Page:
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Recipes and Stories

20 November 2014 Mastering Thanksgiving Dinner I

Thanksgiving may be a week away, but that's not as much time as you think: if you don’t already have a plan in place, it’s time to stop daydreaming over those picture-perfect magazine table-settings and turkeys and get real.

As you begin to plan, be aware that your three greatest weapons are good organization, the make-ahead dish, and the fine art of delegation (also known as sweet talking someone into doing something for you), but at the risk of sounding scriptural, the greatest of these is organization.

Get organized by putting together a basic menu and plan for the week. Stay flexible with both: there’s little point to stubbornly insisting on a menu that you have to drive all over town to fulfill, and if you hold onto your plan for dear life, you’re just be asking for anxiety when something gets in your plan’s way—that’s “when” not “if.”

Make things ahead of time. You can’t make it all ahead but you also can’t put it all off to the very last minute, either. Plan several things that can be made as far in advance as possible and get them out of the way. Cranberry sauces and compotes keep for at least a week; broth can be made up to four days ahead (and yes, you should make your own); bread for dressing has to be made at least a day ahead so it can get stale (you can even make it a week ahead and freeze it); casseroles, pies, and cakes can be made one to three days in advance. Yeast rolls do very well made-ahead: just like commercial brown-and-serve rolls they can be partially baked, cooled, wrapped up, and frozen.

Delegate. If you are a control freak who must supervise every detail, get over it. The calmest cooks at Thanksgiving are not the ones who have prepared every crumb but those who turned their talents to sweet talking someone else to do a big chunk of the cooking for them. Face it: it wouldn’t be perfect if you slavishly did it all yourself and, who knows, it might be better. Just say, “No one can make those good butter rolls like you” or “you know I can’t make pastry like yours,” trust me, they’ll feel as if you’re bestowing a great favor on them.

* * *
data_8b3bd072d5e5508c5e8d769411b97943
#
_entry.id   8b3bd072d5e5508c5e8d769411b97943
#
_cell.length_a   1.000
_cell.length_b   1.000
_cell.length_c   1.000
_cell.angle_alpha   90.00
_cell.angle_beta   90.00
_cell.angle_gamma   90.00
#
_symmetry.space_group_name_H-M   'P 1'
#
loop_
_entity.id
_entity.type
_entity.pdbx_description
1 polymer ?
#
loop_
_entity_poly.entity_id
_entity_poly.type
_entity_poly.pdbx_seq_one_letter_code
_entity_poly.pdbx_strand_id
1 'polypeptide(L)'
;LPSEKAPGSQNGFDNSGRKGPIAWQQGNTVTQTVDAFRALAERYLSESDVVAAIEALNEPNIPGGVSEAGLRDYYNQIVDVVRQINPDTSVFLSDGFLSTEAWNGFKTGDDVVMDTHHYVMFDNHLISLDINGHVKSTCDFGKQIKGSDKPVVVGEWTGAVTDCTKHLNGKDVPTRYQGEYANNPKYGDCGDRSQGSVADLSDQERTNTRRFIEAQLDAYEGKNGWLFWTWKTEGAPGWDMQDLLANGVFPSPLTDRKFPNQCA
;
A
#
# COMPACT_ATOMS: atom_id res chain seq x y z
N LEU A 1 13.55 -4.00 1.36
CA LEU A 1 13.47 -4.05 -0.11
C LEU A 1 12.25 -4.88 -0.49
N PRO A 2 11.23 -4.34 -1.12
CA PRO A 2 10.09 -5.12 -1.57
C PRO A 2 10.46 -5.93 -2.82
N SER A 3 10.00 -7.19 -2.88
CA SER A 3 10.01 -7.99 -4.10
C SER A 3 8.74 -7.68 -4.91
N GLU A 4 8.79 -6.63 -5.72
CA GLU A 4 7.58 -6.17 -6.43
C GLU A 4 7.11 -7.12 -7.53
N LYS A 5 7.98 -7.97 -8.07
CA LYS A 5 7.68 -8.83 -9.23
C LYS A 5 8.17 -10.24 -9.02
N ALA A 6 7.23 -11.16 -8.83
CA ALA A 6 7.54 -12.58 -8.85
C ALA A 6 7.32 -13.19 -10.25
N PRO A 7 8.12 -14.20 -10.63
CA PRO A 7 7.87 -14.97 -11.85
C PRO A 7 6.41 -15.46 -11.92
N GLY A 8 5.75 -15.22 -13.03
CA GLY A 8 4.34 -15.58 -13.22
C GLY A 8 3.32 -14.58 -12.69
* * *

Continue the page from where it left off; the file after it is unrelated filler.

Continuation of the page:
One effective ploy is to ask your guests for the one dish they simply couldn’t do without, and when they bite, strike quickly and sweetly ask them to be a dear and bring it.

Here’s what you can do right now:
• Lay out the menu and survey your pantry staples. If you haven’t used the flour, cornmeal, and dried herbs since last Thanksgiving, pitch them and start over.
• Stock up on the ingredients for all the things you’re making ahead.
• If you haven’t already done so, order the bird (see Damon Lee Talks Turkey, Part I, below).
• Do one thing that you can put away and forget about, even if it’s just ironing napkins.

Talking Turkey, Part I
My mother loves turkey, so it’s the centerpiece of practically every holiday meal at her house, from Thanksgiving to Easter, so she roasts one of these birds at least four times a year. Most of the rest of us don’t do it that often, so it never hurts to refresh our knowledge of what to buy, how to store it, and how to achieve succulent perfection.
We’ll talk about the roasting later: for now, here’s what you need to know about selecting and keeping the bird.
• Buy small: Bigger isn’t always better. Small turkeys are easier to handle, cook more evenly, and taste better. If cooking for a crowd, consider two small birds or roast a turkey breast along with the whole bird. Allow half a pound for every person you are feeding (some suggest a full pound to insure leftovers, but keep in mind that some of your guests will eat more than others).
• A fresh bird: for the best flavor, choose a local, naturally (or organically) raised bird if you can, at the very least, an “all-natural” turkey that is not “self-basting” (which means it was injected with a water-based solution of salt, fat, and who knows what else). Buy it up to four days ahead and keep it, still wrapped, in a rimmed pan on the bottom shelf of the refrigerator. Be aware that if you order a naturally-raised bird from a small pastured-animal farmer, they’re often flash frozen as soon as they’re harvested.
• A frozen bird: many argue that frozen turkeys (properly stored) are more reliable than fresh ones. If you choose that route, or have ordered from a small poultry farmer, get it no later than Saturday. Thaw it under refrigeration: leave it wrapped, put it in a rimmed pan, and set it on the bottom shelf. Allow a day of thawing for every 4 pounds, and make sure it’s completely thawed before cooking it.
• Err on the side of caution: a frozen turkey that has been thawed in the refrigerator will keep for at least 24 hours after it’s fully thawed—provided it is kept at a temperature below 42 degrees, but cook it as soon as you can after it fully thaws.

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